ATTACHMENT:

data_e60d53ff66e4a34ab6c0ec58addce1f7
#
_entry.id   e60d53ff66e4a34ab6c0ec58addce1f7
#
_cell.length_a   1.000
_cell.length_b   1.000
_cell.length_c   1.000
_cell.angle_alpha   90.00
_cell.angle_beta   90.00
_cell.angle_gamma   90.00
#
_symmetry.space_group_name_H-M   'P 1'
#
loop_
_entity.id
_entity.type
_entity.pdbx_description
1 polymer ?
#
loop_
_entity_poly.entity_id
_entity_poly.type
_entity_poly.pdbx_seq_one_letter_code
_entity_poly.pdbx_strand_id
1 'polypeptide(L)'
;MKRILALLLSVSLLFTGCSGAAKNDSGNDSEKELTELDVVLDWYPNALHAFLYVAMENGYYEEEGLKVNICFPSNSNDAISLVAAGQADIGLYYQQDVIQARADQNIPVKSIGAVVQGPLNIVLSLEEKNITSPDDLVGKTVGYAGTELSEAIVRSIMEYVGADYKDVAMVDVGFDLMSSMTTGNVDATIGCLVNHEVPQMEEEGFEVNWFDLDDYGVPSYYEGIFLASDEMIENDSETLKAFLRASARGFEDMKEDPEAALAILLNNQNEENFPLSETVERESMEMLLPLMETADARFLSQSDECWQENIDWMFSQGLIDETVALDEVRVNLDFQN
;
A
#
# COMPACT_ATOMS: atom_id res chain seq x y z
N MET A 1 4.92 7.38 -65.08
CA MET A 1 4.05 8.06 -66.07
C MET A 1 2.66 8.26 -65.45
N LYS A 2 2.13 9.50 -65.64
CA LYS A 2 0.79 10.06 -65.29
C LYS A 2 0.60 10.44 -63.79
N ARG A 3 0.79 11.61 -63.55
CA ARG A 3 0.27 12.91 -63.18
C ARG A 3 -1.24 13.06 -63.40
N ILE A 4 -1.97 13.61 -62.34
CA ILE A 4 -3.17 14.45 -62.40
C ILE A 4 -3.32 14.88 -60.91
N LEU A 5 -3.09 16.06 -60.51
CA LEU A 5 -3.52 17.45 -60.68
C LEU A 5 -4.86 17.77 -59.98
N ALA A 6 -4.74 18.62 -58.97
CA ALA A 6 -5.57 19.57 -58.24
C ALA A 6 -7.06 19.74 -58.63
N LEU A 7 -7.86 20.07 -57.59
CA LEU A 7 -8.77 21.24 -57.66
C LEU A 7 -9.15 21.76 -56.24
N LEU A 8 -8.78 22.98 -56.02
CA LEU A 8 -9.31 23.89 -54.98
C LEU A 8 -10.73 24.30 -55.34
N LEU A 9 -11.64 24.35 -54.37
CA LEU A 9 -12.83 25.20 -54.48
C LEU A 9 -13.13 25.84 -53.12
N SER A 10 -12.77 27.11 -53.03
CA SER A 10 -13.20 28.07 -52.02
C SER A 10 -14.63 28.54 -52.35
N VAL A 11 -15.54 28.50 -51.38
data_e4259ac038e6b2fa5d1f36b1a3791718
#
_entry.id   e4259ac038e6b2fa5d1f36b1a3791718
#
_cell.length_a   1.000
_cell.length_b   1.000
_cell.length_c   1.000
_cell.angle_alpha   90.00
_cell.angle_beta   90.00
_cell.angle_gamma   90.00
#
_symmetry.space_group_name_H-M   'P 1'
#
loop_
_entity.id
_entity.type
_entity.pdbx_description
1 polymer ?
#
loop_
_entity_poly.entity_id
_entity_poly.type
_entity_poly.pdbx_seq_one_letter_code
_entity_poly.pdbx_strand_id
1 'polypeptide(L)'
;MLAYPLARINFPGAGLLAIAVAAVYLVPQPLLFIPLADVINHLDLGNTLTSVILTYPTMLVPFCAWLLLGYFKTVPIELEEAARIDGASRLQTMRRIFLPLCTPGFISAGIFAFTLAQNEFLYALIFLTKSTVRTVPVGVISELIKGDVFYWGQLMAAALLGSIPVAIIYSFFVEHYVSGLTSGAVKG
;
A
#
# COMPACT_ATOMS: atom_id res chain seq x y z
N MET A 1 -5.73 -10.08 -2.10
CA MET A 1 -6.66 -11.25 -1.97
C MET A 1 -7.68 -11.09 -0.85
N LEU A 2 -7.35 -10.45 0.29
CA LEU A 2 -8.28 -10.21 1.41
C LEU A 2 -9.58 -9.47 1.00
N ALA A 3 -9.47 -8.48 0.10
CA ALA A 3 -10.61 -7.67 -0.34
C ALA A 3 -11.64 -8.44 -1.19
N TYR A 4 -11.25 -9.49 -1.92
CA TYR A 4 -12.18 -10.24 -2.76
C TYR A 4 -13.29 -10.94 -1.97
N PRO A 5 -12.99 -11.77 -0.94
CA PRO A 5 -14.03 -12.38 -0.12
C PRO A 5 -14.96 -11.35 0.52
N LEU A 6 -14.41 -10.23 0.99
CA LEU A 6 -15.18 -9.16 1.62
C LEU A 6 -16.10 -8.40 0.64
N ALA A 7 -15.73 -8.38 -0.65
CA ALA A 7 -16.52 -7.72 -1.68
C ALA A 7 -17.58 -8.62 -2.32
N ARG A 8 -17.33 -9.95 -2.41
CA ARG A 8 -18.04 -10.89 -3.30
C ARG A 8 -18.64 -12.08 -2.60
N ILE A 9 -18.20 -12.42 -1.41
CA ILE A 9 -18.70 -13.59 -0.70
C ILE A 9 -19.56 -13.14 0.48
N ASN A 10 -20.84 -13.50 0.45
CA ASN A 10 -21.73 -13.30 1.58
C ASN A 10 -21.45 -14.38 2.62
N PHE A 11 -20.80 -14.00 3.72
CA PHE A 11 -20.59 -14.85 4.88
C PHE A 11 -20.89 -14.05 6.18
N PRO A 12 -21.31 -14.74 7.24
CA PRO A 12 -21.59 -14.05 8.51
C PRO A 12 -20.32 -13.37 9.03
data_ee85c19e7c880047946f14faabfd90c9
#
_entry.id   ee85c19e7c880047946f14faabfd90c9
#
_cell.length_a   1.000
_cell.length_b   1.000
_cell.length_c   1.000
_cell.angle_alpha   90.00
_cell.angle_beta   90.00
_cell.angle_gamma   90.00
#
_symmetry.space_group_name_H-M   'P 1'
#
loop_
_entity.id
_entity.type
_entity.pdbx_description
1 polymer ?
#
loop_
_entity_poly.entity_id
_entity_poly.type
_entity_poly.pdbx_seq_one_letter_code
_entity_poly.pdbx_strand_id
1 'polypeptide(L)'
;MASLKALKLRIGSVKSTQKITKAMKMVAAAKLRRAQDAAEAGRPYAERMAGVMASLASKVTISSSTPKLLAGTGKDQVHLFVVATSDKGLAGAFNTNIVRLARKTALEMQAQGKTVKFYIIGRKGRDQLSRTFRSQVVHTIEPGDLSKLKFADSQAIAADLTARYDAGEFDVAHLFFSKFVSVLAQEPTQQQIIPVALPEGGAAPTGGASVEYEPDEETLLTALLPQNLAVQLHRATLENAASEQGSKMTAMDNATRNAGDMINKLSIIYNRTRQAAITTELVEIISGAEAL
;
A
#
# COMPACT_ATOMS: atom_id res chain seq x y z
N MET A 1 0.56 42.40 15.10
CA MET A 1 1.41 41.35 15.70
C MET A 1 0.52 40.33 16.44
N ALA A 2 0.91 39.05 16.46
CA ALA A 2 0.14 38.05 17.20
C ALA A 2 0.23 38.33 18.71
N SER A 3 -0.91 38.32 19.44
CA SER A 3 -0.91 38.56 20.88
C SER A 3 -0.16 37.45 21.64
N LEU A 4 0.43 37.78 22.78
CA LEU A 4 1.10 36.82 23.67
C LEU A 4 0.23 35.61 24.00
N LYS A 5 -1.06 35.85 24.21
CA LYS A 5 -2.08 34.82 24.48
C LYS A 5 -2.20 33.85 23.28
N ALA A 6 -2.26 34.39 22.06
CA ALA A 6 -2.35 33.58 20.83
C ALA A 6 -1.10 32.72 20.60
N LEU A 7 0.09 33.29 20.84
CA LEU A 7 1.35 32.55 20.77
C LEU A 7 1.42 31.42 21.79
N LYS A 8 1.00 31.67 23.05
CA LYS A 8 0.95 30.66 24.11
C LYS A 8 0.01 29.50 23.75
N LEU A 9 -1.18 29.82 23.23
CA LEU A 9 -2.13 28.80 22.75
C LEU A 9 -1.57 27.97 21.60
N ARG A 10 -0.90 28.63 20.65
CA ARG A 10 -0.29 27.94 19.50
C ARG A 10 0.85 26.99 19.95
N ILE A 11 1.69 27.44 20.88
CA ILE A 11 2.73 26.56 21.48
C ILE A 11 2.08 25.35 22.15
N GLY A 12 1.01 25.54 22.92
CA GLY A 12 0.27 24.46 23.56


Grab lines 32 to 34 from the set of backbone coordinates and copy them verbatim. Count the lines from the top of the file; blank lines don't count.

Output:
CA MET A 1 4.05 8.06 -66.07
C MET A 1 2.66 8.26 -65.45
N LYS A 2 2.13 9.50 -65.64